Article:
Katharine Coles



I want to stay up here
As long as I can, surveying

Hills and farmland, tall
buildings, avenues leading

Where I like, wondering
What dreams about sex

Are about. I want
This body to buoy me

Forever, full of bubbles and air,
Though, frankly, I've never

Landed this gizmo before,
And I don't know how.




Once I learned it's wrong to be moved
By one's own words, I stopped. Of course,
We all should leave off weeping and consider
The past dispassionately, in order

That we might make a coherent
Picture, or at least keep some corner of it
Intact. I remember my brother's boyhood
Cruelties, for example, he only mine.

We use them to fuel present grievance,
Which is nonsense, but both of us recall groves
Of inexplicable trees, so maybe they or the fires

We remember taking them occurred. Shed
Tears for their passing if you want. Meantime, what     
About the future, hmm? What about it?




I am, then I am. Can appear
And can ghost. Won't occur
Naturally. Could be open
And shut, be mistaken or have

A high dynamic range. Sensitive
Or not, I may take on
Many positions at once,
My shadow crushed, negative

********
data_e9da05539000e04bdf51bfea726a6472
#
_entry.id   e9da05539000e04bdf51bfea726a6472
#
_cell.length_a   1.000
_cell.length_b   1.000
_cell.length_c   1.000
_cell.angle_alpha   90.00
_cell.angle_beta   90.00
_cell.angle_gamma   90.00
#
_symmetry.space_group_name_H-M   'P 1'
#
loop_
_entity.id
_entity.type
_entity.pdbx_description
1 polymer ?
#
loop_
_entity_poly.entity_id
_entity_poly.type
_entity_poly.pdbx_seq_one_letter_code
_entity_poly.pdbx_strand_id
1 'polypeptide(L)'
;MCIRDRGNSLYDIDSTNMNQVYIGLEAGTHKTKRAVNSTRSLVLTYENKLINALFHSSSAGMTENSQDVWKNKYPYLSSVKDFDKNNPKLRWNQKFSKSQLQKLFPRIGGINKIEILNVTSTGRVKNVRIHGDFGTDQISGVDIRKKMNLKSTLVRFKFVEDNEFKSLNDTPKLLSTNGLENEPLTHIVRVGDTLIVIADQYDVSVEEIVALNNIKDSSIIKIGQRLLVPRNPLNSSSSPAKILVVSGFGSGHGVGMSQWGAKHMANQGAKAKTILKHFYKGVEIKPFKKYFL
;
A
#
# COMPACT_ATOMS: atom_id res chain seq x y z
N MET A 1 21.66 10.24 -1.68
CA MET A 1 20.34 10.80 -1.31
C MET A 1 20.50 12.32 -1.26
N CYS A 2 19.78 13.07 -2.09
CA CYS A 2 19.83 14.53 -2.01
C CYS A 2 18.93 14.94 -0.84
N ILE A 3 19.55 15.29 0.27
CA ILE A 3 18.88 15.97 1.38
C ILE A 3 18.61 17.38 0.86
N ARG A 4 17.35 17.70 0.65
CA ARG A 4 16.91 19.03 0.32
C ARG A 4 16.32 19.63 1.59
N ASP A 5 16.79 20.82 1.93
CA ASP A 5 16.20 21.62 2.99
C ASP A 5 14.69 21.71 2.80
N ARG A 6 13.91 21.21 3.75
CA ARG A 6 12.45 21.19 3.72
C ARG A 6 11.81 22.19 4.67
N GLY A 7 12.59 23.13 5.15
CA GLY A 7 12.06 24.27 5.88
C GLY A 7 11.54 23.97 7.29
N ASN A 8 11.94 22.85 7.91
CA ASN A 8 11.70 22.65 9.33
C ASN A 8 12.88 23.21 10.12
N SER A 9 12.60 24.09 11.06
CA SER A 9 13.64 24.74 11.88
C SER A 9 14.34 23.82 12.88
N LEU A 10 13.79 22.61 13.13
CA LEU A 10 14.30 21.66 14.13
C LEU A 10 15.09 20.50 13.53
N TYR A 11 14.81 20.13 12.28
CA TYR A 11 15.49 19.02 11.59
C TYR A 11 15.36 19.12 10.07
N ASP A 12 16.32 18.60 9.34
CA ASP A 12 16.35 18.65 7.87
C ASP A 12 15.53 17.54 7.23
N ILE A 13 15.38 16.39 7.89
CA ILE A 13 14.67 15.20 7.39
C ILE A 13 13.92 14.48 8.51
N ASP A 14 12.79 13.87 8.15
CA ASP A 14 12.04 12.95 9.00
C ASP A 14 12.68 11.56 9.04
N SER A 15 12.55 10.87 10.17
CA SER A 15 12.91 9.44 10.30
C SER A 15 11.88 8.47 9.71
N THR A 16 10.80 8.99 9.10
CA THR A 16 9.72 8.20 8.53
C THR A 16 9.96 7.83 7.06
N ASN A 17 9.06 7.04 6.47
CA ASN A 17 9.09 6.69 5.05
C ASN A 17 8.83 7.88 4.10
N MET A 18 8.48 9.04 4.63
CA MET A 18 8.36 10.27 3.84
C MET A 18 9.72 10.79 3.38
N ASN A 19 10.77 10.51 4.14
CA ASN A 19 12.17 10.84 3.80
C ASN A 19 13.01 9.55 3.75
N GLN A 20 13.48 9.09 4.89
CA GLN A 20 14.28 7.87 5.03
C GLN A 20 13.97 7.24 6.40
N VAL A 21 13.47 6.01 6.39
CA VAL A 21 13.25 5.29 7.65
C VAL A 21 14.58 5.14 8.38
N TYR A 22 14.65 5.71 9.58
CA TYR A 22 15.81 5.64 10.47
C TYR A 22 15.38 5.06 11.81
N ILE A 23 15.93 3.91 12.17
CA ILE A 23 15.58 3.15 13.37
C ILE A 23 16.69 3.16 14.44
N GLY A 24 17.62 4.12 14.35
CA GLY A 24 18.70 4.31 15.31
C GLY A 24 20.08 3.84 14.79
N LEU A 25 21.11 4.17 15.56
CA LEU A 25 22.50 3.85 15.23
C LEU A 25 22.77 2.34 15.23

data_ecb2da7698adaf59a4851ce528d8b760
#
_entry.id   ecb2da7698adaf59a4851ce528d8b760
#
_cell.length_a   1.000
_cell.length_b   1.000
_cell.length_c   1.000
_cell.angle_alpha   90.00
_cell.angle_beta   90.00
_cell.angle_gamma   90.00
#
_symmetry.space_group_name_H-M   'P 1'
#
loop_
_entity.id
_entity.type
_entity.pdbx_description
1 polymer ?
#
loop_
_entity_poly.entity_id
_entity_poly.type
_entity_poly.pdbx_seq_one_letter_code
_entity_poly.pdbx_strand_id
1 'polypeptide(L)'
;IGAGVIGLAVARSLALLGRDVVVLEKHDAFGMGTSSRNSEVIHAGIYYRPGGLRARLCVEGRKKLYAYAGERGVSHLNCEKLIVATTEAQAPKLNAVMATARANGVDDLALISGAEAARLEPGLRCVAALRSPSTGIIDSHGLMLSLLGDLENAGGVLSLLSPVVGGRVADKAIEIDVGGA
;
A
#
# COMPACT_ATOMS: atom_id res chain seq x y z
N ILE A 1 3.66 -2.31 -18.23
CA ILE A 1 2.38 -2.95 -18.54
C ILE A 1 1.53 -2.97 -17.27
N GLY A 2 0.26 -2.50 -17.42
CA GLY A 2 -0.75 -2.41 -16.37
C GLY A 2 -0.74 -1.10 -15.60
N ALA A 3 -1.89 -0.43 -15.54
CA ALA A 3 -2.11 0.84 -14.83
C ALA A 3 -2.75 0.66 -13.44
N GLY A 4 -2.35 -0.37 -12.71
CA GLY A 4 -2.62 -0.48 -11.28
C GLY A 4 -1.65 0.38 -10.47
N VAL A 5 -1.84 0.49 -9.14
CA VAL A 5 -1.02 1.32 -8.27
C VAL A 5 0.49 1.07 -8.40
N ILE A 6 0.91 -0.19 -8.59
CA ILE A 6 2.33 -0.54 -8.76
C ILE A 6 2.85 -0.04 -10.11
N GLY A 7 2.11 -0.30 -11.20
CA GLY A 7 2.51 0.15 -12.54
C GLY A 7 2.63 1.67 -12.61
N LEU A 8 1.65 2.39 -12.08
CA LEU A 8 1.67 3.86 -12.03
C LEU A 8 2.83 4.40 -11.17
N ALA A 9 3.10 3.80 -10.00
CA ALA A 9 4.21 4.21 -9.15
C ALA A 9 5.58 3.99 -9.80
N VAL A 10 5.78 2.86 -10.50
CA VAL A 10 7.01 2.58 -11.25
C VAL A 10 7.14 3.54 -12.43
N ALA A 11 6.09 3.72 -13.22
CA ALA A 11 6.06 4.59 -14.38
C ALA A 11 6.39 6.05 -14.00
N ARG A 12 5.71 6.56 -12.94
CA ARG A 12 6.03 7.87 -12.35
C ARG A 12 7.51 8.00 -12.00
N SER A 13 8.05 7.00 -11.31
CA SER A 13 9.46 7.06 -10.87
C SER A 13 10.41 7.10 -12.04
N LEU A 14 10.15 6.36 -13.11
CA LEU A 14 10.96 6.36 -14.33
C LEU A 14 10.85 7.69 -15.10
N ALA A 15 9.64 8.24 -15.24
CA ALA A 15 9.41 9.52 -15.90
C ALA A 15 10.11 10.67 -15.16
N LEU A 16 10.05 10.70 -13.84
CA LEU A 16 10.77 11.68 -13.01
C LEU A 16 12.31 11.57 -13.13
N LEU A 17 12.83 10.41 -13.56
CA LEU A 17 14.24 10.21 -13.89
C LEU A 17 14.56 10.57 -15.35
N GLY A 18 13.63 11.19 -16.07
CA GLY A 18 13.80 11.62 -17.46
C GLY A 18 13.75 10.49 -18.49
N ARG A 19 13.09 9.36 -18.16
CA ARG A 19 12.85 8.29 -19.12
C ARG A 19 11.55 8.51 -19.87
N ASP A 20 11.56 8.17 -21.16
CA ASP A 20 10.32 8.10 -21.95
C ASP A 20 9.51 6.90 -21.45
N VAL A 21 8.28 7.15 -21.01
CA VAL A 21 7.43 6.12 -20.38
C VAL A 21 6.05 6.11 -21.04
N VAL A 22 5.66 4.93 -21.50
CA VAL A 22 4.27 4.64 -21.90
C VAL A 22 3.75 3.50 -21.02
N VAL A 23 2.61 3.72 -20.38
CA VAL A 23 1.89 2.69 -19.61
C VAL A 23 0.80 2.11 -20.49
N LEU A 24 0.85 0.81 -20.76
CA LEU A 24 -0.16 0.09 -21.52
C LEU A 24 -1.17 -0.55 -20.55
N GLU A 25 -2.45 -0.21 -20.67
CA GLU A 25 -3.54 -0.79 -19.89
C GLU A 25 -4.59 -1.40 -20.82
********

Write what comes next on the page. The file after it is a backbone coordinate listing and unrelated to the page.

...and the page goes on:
Shining through, face blurred
Into. How many expressions
Should I keep? How many shots
Can I give you and not

Have to shoot you? I wasn't
Always exposed, or even present.



After many years of happily writing long meditative poems about science, art, and history, I have more recently found myself producing short, even abrupt pieces that refuse to locate or meditate on themselves. In the past two years especially, since spring of 2016, one of the driving impulses behind these poems has been an increasing annoyance linked to the evolving present, by which I mean to politics in general and gender politics in particular, neither of which used to interfere much with my poems. The other has been an increasing sense of joy that feels biological and that makes itself felt beyond and in spite of the aforementioned annoyance. The job of the poems seems to have become not to explain the simultaneous presence of these two emotions, but to accommodate them, which I think they do in part by examining the underlying, often invisible assumptions by which we regulate our lives, and by which we are therefore regulated, happily or not.